# Electrons in Solids

- Contemporary topics

- Richard A Dunlap

- September 2019

### Description

The transport of electric charge through most materials is well described in terms of their electronic band structure. This book, however, deals with two cases where the charge transport in a solid is not described by the simple band structure picture of the solid. These cases are related to the phenomena of the quantum Hall effect and superconductivity. Part I of this text deals with the quantum Hall effect, which is a consequence of the behaviour of electrons in solids when they are constrained to move in two dimensions. Part II describes the behaviour of superconductors, where electrons are bound together in Cooper pairs and travel through a material without resistance.### About Editors

Richard A Dunlap received a BS in physics from Worcester Polytechnic Institute, an AM in physics from Dartmouth College and a PhD in physics from Clark University. He currently holds an appointment as a research professor in the Department of Physics and Atmospheric Science at Dalhousie University, and his previous books include *Experimental Physics: Modern Methods*, *The Golden Ratio and Fibonacci Numbers*, *An Introduction to the Physics of Nuclei and Particles*, *Sustainable Energy, Novel Microstructures for Solids*, *Particle Physics*, *The Mössbauer Effect* and *Lasers and Their Application to the Observation of Bose–Einstein Condensates*.

### Table of Contents

Part I The Quantum Hall Effect

Chapter 1 The normal Hall effect

1.1 Introduction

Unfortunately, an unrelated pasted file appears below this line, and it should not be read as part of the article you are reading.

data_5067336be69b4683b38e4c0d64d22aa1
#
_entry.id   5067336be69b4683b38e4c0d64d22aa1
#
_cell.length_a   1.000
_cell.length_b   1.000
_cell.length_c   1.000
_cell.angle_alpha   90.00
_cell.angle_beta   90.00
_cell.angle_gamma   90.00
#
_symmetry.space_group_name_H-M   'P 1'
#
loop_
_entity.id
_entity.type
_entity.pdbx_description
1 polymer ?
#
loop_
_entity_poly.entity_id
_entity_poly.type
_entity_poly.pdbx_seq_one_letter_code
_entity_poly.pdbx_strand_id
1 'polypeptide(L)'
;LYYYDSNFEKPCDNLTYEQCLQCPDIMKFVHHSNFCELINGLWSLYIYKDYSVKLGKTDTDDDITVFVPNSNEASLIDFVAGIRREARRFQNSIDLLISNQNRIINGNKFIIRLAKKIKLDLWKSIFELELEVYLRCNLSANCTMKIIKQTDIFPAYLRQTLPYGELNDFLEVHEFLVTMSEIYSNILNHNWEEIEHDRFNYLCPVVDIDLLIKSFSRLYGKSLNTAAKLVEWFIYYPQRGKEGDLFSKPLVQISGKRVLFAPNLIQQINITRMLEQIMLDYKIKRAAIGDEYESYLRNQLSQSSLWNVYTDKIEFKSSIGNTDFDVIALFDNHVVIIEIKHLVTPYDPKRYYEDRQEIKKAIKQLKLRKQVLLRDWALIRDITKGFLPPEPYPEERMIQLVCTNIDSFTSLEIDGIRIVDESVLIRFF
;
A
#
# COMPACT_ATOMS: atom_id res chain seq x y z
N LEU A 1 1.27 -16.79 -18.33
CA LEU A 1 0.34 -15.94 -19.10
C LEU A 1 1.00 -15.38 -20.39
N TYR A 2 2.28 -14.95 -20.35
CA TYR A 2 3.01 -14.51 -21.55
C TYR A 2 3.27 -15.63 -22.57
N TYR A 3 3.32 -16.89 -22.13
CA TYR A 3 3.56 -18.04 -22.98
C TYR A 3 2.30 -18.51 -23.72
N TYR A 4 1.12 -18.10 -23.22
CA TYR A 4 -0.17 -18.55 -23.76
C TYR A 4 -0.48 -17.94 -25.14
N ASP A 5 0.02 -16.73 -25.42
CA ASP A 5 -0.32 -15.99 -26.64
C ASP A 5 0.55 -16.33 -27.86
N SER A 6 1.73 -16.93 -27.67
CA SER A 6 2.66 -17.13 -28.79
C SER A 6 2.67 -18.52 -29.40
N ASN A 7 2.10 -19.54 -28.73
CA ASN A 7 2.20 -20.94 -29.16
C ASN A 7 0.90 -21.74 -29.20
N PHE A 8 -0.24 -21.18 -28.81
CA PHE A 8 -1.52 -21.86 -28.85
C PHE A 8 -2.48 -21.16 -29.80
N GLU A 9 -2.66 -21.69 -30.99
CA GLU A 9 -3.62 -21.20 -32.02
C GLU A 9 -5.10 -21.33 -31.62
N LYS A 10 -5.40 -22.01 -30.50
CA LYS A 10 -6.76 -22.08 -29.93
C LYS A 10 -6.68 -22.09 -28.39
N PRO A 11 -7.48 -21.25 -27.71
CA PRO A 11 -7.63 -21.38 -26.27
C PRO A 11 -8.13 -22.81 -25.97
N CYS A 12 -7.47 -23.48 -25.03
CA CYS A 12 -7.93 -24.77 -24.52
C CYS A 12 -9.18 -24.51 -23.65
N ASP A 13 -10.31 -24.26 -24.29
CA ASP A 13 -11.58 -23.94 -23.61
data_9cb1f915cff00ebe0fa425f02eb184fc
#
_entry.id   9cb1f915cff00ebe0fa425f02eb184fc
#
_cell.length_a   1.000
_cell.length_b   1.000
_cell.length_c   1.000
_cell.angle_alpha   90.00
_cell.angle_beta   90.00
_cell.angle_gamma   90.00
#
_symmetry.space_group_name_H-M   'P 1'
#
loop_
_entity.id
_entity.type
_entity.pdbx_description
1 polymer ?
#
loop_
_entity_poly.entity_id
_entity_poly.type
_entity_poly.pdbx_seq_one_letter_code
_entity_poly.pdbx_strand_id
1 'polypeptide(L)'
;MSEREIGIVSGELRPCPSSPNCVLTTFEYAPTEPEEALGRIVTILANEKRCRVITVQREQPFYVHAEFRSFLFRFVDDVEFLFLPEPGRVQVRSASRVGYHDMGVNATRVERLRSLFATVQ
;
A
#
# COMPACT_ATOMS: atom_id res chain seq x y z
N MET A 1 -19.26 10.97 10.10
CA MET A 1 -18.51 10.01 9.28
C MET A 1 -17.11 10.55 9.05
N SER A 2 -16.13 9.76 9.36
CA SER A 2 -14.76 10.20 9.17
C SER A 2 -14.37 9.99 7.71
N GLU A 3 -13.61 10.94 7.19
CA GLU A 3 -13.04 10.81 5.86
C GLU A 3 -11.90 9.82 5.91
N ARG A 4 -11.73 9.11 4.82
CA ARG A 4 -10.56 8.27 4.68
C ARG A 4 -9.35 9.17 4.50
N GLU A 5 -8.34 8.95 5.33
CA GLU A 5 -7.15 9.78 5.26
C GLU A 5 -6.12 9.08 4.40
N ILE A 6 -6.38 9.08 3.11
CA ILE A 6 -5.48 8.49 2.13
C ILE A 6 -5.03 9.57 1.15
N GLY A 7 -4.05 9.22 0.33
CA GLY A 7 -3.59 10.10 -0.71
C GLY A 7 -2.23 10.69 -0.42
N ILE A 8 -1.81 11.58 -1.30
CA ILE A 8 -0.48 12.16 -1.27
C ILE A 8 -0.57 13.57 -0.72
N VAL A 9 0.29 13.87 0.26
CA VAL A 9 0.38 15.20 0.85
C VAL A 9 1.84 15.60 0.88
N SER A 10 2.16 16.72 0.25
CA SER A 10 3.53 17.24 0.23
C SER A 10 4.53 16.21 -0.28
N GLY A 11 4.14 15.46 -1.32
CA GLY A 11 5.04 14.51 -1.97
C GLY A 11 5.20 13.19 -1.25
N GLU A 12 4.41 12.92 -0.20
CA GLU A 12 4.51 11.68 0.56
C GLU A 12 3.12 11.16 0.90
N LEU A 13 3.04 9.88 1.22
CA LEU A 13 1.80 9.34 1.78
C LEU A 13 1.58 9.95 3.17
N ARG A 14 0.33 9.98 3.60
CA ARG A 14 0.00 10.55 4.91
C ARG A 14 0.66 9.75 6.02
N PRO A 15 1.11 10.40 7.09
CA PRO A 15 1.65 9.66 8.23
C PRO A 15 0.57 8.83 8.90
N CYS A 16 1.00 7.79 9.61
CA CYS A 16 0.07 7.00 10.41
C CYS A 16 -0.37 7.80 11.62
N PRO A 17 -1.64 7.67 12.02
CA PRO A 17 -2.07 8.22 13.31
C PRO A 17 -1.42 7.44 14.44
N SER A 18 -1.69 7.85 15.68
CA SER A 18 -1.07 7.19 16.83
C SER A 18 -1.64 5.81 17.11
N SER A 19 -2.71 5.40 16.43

1.2 Basic physics of the Hall effect

1.3 The Hall effect and holes

1.4 The effective mass tensor

1.5 Applications of the Hall effect

References and suggestions for further reading

Chapter 2 The integer quantum Hall effect

2.1 Introduction

2.2: Discovery of the integer quantum Hall effect

References and suggestions for further reading

Chapter 3 High magnetic field technology

3.1 Introduction

3.2 Solenoids

3.3 Magnetic core electromagnets

3.4 Superconducting magnets

3

3.5 Bitter solenoids

References and suggestions for further reading

Chapter 4 Integer quantum Hall effect theory

4.1 Introduction

4.2 Quantum harmonic oscillator

4.3 Landau levels

4.4 Landau level degeneracy

4.5 Lifting of the Landau level degeneracy

4.6 Explanation of the plateaus

References and suggestions for further reading

Chapter 5 The fractional quantum Hall effect

5.1 Introduction

5.2 Discovery of the fractional quantum Hall effect

5.3 Theory of the fractional quantum Hall effect

References and suggestions for further reading

Chapter 6 Applications of the quantum Hall effect

6.1 Introduction

6.2 The resistance standard

6.3 Relationship of the quantum Hall effect to physical constants

References and suggestions for further reading

Part II Superconductivity

Chapter 7 Superconductivity and magnetism

7.1 Introduction

7.2 The discovery of superconductivity

4

7.3 The effect of magnetic fields on superconductors

7.4 Diamagnetism and the Meissner effect

References and suggestions for further reading

Chapter 8 Other properties of superconductors

8.1 Introduction

8.2 The London penetration depth

8.3 Flux quantization

8.4 The isotope effect

8.5 Specific heat

References and suggestions for further reading

Chapter 9 BCS theory

9.1 Introduction

9.2 Cooper pair formation

9.3 The superconducting energy gap

9.4 The coherence length

References and suggestions for further reading

Chapter 10 High temperature superconductivity

10.1 Introduction

10.2 The discovery of high temperature superconductors

10.3 Properties of high temperature superconductors

10.4 The theory of high temperature superconductivity

References and suggestions for further reading

Chapter 11 The Josephson effect

11.1 Introduction

11.2 The Josephson effect

5

References and suggestions for further reading

Chapter 12 Superconductor applications

12.1 Introduction

12.2 Power transmission

12.3 Particle physics

12.4 Fusion research

12.5 SQUIDs

References and suggestions for further reading### Bibliographic

Paperback ISBN: 9780750330114

Ebook ISBN: 9781643276892

DOI: 10.1088/2053-2571/ab2f2c

Publisher: Morgan & Claypool Publishers